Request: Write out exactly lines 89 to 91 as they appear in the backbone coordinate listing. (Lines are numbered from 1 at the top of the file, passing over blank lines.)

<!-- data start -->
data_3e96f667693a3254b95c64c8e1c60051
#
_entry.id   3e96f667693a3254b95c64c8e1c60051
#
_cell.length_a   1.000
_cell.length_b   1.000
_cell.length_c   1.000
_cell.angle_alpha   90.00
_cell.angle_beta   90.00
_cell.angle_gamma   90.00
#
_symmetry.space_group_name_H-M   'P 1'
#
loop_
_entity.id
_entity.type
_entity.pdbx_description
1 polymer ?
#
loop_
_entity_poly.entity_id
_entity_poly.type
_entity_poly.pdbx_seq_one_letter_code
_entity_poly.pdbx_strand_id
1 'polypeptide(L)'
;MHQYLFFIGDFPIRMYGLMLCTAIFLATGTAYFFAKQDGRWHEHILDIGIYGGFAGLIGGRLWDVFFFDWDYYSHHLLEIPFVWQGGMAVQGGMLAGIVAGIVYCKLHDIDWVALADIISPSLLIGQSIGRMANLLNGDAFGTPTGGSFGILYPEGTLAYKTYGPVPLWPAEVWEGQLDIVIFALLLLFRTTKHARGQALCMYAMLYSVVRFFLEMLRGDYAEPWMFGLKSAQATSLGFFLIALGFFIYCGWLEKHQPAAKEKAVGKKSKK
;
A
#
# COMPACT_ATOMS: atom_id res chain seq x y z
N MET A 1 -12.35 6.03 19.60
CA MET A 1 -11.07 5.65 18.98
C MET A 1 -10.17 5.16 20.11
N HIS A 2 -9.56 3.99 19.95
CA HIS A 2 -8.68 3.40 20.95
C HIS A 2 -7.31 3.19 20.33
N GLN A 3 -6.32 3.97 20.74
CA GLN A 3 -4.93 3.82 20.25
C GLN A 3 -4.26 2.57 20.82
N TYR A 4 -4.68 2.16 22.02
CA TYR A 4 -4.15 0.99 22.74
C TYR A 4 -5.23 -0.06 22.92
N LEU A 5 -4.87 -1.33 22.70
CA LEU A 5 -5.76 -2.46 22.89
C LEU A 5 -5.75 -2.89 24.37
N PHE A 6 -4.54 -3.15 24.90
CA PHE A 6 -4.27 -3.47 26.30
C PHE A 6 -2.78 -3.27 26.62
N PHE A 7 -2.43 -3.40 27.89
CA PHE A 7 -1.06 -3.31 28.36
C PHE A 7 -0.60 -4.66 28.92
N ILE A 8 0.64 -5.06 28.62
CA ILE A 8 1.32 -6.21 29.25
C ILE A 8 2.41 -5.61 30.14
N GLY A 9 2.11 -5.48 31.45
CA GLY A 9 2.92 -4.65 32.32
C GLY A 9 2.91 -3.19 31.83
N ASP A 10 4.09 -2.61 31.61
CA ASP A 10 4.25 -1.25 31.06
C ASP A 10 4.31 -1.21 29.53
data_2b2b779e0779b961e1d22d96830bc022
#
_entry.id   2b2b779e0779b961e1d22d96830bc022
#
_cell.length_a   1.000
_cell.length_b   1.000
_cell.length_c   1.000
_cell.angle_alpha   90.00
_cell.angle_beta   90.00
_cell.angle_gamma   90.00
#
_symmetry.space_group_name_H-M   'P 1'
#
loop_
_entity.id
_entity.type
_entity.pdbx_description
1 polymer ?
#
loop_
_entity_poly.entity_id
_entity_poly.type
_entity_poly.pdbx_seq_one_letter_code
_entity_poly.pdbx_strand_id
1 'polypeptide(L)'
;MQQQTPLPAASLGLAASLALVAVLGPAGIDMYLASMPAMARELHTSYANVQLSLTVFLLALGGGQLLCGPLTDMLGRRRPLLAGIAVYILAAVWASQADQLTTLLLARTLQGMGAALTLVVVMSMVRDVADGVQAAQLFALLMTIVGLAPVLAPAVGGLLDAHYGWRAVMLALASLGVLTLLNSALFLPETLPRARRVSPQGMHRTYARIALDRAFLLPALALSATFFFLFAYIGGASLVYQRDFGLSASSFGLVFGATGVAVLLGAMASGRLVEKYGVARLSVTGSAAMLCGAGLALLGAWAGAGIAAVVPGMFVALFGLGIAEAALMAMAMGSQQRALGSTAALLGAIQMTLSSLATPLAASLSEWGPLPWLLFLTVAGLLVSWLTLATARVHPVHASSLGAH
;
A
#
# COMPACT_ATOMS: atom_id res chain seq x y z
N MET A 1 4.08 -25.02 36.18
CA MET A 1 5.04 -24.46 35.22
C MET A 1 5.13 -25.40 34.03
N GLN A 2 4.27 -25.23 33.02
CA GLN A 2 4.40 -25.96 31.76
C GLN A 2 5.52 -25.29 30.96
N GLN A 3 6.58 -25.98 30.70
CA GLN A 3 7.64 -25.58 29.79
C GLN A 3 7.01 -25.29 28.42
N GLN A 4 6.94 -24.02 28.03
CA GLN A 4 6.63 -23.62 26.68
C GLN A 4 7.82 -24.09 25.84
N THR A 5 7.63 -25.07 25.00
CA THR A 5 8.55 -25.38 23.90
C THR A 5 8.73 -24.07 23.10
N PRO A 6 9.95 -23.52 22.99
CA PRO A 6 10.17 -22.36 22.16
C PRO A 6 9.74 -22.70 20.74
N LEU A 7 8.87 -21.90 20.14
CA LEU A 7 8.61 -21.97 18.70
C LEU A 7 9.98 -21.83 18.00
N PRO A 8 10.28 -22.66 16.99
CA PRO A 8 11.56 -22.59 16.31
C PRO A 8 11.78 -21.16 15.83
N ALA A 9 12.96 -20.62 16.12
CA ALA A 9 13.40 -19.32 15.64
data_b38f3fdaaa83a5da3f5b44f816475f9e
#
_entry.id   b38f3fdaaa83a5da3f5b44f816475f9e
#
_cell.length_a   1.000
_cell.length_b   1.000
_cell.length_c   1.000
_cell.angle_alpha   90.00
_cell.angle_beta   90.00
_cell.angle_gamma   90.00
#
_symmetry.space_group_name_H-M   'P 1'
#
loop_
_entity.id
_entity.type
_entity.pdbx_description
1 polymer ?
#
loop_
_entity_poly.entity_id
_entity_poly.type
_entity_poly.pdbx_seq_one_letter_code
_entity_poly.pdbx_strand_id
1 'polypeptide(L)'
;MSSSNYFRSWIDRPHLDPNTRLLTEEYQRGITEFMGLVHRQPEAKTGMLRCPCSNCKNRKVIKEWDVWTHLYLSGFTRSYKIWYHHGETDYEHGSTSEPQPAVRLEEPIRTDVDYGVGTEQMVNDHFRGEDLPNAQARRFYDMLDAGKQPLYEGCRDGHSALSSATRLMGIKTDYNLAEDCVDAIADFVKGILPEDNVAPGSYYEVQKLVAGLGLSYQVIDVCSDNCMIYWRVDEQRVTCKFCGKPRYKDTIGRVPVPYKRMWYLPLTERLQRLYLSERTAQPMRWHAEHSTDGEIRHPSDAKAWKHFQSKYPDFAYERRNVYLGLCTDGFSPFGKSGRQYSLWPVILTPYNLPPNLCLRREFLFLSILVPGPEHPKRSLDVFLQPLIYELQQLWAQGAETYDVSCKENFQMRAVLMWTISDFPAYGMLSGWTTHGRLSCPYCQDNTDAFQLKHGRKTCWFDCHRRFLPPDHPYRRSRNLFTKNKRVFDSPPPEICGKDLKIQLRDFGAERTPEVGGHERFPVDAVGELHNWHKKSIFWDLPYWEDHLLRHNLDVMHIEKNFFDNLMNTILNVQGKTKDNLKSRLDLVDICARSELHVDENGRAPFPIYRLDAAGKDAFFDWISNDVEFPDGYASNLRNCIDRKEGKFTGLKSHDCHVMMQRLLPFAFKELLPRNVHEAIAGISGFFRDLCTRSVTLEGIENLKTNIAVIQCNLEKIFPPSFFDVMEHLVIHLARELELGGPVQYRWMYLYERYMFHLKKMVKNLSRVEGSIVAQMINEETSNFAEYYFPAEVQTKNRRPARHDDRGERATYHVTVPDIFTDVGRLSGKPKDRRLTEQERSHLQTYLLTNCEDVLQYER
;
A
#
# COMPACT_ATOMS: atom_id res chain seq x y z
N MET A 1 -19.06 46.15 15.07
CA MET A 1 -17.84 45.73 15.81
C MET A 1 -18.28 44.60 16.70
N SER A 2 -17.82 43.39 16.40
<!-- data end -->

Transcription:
#
# COMPACT_ATOMS: atom_id res chain seq x y z
N MET A 1 4.08 -25.02 36.18